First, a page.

7 May 2012

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A holiday without taking time off

When we are working hard or finding ourselves stressed over work and other responsibilities, we often day dream about going on holiday and having lots of leisure time. Unfortunately, we want a holiday when we are least able to take one: when you have to work extra hard to pay back debt, when you have a new baby, when you want to earn a promotion or when you just feel run down but nothing specific is draining you.

 In How to Reclaim the Lost Art of Lingering, Courtney Carver says that by choosing to reprioritize and by enjoying the little things, you can bring the feel of a holiday to your everyday life. On holiday we forget about time and we do things slower. We cook food and dine at restaurants instead of nuking something in the microwave and eating in front of the TV. You come back from holiday feeling rested and being able to concentrate better. The lesson seems to be that when you are not focussing on doing everything, you can focus better.

But how do you begin to live like you are on holiday? Luckily it requires little effort, but making the decision to take it slow takes some getting used to. Instead of looking forward to the weekend so you can lie on your couch the whole day and finally just do nothing, find ways to re-energize yourself now. Lingering means being less focused on the distractions around you, but focussing on what your surroundings can do for you. It’s taking control of your time by not filling up every second of it.

This may seem like a bunch of contradictions, but when put into practice, it makes a lot of sense. When you open your eyes in the morning, don’t think of all the things you have to get done and check your phone or PC. First, look outside your window. Wake up earlier so you can make breakfast that is nutritious and sit down and eat it. Making more time to eat well is something all of us can benefit from as fast food and fatty, high sodium, low nutritional value convenience food is not only expensive, but contributes to many health problems in the long run.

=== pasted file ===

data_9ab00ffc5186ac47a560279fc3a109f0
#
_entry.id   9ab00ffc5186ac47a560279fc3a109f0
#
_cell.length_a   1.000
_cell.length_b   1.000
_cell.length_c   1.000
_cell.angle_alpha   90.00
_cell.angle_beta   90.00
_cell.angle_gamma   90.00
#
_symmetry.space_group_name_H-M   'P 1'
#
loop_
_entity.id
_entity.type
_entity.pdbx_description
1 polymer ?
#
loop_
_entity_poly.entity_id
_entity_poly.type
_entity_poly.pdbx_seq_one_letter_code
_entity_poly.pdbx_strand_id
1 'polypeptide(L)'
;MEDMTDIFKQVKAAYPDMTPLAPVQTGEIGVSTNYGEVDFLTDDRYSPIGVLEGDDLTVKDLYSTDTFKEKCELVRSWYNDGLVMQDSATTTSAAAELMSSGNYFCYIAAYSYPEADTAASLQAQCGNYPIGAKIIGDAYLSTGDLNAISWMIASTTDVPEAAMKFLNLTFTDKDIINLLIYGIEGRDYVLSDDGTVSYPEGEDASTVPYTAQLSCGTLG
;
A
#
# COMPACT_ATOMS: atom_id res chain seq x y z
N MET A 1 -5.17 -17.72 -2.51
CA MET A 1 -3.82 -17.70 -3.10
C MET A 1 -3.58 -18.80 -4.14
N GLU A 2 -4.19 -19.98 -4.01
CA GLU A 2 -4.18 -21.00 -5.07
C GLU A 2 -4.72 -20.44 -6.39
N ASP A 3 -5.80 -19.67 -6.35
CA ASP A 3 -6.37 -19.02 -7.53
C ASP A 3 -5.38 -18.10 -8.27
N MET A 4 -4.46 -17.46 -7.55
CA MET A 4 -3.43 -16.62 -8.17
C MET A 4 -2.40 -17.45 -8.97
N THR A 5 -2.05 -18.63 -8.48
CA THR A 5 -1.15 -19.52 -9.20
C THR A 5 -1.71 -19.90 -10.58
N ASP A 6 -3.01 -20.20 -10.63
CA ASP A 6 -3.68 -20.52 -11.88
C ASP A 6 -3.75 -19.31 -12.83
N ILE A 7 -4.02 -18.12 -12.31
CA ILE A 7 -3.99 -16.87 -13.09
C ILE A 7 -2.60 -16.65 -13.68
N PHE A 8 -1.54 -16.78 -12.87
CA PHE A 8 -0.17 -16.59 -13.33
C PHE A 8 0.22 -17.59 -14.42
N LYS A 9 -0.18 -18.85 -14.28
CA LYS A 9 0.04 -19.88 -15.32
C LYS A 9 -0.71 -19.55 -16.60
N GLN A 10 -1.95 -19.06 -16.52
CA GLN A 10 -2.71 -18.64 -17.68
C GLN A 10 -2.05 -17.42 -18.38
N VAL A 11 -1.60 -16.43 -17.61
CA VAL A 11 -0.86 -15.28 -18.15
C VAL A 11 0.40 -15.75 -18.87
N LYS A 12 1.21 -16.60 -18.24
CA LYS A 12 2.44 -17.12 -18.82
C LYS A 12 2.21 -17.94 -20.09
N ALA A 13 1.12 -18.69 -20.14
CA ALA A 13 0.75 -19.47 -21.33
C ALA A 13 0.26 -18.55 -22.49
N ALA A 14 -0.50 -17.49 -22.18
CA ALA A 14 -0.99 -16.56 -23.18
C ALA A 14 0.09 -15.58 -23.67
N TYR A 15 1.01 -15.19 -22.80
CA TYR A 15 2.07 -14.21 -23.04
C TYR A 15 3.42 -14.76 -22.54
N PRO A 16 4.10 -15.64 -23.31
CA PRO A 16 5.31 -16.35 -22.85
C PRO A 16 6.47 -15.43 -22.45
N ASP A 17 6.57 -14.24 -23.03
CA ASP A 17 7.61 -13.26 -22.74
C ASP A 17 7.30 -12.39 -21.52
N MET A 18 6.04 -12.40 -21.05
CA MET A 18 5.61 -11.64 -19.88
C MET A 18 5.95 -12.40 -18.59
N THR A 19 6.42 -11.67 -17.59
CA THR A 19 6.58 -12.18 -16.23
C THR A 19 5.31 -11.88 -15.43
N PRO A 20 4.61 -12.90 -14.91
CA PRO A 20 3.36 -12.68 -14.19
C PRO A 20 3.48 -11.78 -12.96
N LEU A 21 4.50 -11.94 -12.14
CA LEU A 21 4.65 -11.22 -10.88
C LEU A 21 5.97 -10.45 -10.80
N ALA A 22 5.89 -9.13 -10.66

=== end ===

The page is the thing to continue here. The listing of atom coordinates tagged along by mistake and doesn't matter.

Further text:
When you have breakfast sorted, dress to make yourself happy and feel comfortable. When you rush you often get out of the house without realizing your shoes pinch or your top is too tight to go with the pants you are wearing. Dressing well also contributes to self-confidence and being comfortable means you can enjoy life more. For lunch, don’t grab something from the vending machine to wolf down. Instead, go out with a colleague for lunch or meet a friend somewhere. This is what a holiday is all about: taking your time and making time for the things that you enjoy.

If buying lunch is too expensive, pack your lunch the night before or before work and sit somewhere quiet where you can unwind, preferably surrounded by nature. Studies have found that after people were surrounded by nature or just an environment that looked and sounded like the outdoors, they could focus better afterwards and had a better memory. This will prevent that after-lunch slump where you keep looking at the time and can’t seem to sit still.

When you need a pick-me-up during the week, instead of looking forward to lying on the couch that weekend, plan something to do that is a break from the routine of your weekday life: see friends that aren’t in your immediate vicinity, go somewhere you’ve never been for a day even if it’s a park, a garden or a different part of town. Seeing new things makes us feel like we are on holiday and experiencing the slow things in life. Don’t rush and don’t plan out your whole day: allow for surprizing things to happen or to do something new on a whim.

Image courtesy of SashaW

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